Where is the Engine Hiding Its Missing Energy? Constraints from a Deep X-Ray Non-detection of the Superluminous SN 2015bn

Kornpob Bhirombhakdi, Ryan Chornock, Raffaella Margutti, Matt Nicholl, Brian D. Metzger, Edo Berger, Ben Margalit, Dan Milisavljevic

Research output: Contribution to journalArticlepeer-review

13 Scopus citations


SN 2015bn is a nearby hydrogen-poor superluminous supernova (SLSN-I) that has been intensively observed in X-rays with the goal to detect the spindown powered emission from a magnetar engine. The early-time ultraviolet/optical/infrared (UVOIR) data fit well to the magnetar model, but require leakage of energy at late times of ≲1043 erg s-1, which is expected to be partially emitted in X-rays. Deep X-ray limits until ∼300 days after explosion revealed no X-ray emission. Here, we present the latest deep 0.3-10 keV X-ray limit at 805 days obtained with XMM-Newton. We find L X < 1041 erg s-1, with no direct evidence for central-engine powered emission. While the late-time optical data still follow the prediction of the magnetar model, the best-fit model to the bolometric light curve predicts that ∼97% of the total input luminosity of the magnetar is escaping outside of the UVOIR bandpass at the time of observation. Our X-ray upper limit is <1.5% of the input luminosity, strongly constraining the high-energy leakage, unless non-radiative losses are important. These deep X-ray observations identify a missing energy problem in SLSNe-I, and we suggest future observations in hard X-rays and γ-rays for better constraints. Also, independent of the optical data, we constrain the parameter spaces of various X-ray emission scenarios, including ionization breakout by magnetar spindown, shock interaction between the ejecta and external circumstellar medium, off-axis γ-ray burst afterglow, and black hole fallback accretion.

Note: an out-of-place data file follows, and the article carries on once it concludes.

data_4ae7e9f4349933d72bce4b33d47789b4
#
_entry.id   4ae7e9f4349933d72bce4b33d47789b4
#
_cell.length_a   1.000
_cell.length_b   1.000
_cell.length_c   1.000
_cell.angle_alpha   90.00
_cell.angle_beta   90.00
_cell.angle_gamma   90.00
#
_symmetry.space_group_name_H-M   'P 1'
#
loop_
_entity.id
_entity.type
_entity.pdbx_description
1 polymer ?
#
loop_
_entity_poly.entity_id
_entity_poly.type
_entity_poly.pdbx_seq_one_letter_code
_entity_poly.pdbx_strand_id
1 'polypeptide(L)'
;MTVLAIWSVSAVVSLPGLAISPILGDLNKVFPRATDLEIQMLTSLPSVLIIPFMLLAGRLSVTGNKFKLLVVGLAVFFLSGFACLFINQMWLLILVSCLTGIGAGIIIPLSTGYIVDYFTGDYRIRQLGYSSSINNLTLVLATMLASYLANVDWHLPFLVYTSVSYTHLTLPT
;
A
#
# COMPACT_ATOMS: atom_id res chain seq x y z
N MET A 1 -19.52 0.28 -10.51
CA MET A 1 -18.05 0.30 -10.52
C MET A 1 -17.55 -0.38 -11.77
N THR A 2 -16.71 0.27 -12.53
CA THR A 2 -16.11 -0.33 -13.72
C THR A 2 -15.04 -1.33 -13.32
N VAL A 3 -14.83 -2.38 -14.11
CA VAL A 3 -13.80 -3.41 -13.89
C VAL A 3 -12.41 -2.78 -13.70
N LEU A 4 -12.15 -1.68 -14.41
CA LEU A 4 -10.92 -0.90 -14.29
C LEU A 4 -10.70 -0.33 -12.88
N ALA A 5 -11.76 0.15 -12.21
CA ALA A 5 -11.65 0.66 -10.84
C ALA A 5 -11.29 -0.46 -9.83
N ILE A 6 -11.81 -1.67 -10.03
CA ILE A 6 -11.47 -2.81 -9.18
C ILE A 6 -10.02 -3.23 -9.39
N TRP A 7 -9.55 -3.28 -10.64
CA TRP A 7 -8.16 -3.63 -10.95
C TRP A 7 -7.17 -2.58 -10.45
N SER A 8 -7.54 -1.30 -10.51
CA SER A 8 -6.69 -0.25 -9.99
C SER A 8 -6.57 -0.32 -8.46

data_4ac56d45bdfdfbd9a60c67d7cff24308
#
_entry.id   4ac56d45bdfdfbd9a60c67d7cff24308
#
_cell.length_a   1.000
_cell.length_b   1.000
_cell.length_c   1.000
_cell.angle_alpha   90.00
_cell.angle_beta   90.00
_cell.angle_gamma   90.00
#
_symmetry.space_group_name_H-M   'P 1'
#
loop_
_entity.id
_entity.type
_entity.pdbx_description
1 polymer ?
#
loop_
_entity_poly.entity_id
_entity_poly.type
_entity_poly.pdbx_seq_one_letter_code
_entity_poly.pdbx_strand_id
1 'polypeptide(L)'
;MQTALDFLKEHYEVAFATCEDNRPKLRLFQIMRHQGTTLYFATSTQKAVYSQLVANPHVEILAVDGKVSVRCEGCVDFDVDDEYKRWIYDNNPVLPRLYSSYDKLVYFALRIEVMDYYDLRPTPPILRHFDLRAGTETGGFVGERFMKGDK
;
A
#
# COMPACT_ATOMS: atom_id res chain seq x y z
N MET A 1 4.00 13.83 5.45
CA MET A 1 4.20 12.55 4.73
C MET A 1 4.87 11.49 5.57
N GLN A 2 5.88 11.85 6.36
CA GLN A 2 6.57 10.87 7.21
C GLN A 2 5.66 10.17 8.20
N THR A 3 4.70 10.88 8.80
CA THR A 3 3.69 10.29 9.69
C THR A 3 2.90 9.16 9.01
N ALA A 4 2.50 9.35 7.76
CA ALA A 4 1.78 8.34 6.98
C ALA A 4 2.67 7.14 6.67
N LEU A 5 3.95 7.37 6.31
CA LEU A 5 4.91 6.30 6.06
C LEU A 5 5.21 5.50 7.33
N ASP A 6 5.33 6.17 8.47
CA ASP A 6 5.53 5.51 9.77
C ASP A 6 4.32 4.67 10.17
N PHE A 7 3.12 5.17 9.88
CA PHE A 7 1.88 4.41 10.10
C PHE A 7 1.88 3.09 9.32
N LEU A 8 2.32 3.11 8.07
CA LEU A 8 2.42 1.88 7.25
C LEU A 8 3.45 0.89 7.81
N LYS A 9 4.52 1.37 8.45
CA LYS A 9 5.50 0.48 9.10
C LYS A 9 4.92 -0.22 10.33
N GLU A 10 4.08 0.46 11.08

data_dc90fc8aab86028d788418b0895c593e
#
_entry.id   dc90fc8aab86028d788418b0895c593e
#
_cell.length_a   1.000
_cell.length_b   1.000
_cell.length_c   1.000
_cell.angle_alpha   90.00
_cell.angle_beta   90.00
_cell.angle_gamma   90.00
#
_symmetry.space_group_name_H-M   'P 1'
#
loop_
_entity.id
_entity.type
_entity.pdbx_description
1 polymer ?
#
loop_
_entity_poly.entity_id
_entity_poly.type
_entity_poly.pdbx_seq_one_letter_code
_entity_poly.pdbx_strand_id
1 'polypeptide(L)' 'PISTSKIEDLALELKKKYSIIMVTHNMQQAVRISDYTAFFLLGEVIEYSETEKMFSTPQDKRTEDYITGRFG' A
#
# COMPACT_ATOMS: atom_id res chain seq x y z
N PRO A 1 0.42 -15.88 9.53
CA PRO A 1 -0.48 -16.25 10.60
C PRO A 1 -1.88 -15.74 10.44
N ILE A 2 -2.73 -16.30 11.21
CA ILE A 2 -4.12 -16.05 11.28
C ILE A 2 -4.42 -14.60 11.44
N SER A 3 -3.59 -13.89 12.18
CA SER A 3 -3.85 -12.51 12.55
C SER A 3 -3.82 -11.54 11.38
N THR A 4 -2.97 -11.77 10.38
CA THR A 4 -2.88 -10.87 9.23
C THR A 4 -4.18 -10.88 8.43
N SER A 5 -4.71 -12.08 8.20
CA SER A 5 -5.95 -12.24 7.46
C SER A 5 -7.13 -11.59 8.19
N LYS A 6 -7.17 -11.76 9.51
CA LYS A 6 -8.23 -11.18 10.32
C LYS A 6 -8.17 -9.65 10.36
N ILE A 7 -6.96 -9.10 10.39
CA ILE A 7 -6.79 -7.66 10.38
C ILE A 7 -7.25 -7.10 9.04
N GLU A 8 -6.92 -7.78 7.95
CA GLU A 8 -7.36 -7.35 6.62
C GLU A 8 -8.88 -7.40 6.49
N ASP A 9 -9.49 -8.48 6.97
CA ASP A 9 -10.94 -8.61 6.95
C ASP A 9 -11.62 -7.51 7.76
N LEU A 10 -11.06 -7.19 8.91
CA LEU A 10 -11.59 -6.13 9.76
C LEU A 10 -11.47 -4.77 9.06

Original languageEnglish (US)
Article numberL32
JournalAstrophysical Journal Letters
Issue number2
StatePublished - Dec 1 2018


  • X-rays: individual (SN 2015bn)
  • supernovae: individual (SN 2015bn)

ASJC Scopus subject areas

  • Astronomy and Astrophysics
  • Space and Planetary Science


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